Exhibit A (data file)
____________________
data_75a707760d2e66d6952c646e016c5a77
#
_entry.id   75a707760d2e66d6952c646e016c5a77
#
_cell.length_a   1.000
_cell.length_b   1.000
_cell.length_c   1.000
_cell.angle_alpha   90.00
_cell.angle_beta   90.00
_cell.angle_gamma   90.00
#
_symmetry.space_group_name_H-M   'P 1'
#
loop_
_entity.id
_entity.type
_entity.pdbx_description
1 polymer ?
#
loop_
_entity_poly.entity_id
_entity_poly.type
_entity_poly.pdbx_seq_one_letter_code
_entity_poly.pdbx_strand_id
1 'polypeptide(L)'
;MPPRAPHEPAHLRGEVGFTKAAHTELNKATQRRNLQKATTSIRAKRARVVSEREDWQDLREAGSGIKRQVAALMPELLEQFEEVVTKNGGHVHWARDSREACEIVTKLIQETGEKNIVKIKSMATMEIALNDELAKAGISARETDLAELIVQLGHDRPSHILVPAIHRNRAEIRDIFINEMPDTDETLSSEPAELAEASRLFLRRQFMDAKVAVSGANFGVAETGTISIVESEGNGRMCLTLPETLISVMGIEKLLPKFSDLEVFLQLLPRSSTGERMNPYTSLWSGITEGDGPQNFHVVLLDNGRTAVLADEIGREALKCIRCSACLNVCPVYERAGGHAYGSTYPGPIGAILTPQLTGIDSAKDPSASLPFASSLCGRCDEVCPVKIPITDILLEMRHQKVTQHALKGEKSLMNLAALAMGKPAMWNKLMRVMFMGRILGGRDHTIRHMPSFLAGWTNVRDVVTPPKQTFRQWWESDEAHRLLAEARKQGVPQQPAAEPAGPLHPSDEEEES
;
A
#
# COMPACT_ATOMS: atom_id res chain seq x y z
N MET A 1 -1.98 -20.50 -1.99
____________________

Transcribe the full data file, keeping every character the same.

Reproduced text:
data_75a707760d2e66d6952c646e016c5a77
#
_entry.id   75a707760d2e66d6952c646e016c5a77
#
_cell.length_a   1.000
_cell.length_b   1.000
_cell.length_c   1.000
_cell.angle_alpha   90.00
_cell.angle_beta   90.00
_cell.angle_gamma   90.00
#
_symmetry.space_group_name_H-M   'P 1'
#
loop_
_entity.id
_entity.type
_entity.pdbx_description
1 polymer ?
#
loop_
_entity_poly.entity_id
_entity_poly.type
_entity_poly.pdbx_seq_one_letter_code
_entity_poly.pdbx_strand_id
1 'polypeptide(L)'
;MPPRAPHEPAHLRGEVGFTKAAHTELNKATQRRNLQKATTSIRAKRARVVSEREDWQDLREAGSGIKRQVAALMPELLEQFEEVVTKNGGHVHWARDSREACEIVTKLIQETGEKNIVKIKSMATMEIALNDELAKAGISARETDLAELIVQLGHDRPSHILVPAIHRNRAEIRDIFINEMPDTDETLSSEPAELAEASRLFLRRQFMDAKVAVSGANFGVAETGTISIVESEGNGRMCLTLPETLISVMGIEKLLPKFSDLEVFLQLLPRSSTGERMNPYTSLWSGITEGDGPQNFHVVLLDNGRTAVLADEIGREALKCIRCSACLNVCPVYERAGGHAYGSTYPGPIGAILTPQLTGIDSAKDPSASLPFASSLCGRCDEVCPVKIPITDILLEMRHQKVTQHALKGEKSLMNLAALAMGKPAMWNKLMRVMFMGRILGGRDHTIRHMPSFLAGWTNVRDVVTPPKQTFRQWWESDEAHRLLAEARKQGVPQQPAAEPAGPLHPSDEEEES
;
A
#
# COMPACT_ATOMS: atom_id res chain seq x y z
N MET A 1 -1.98 -20.50 -1.99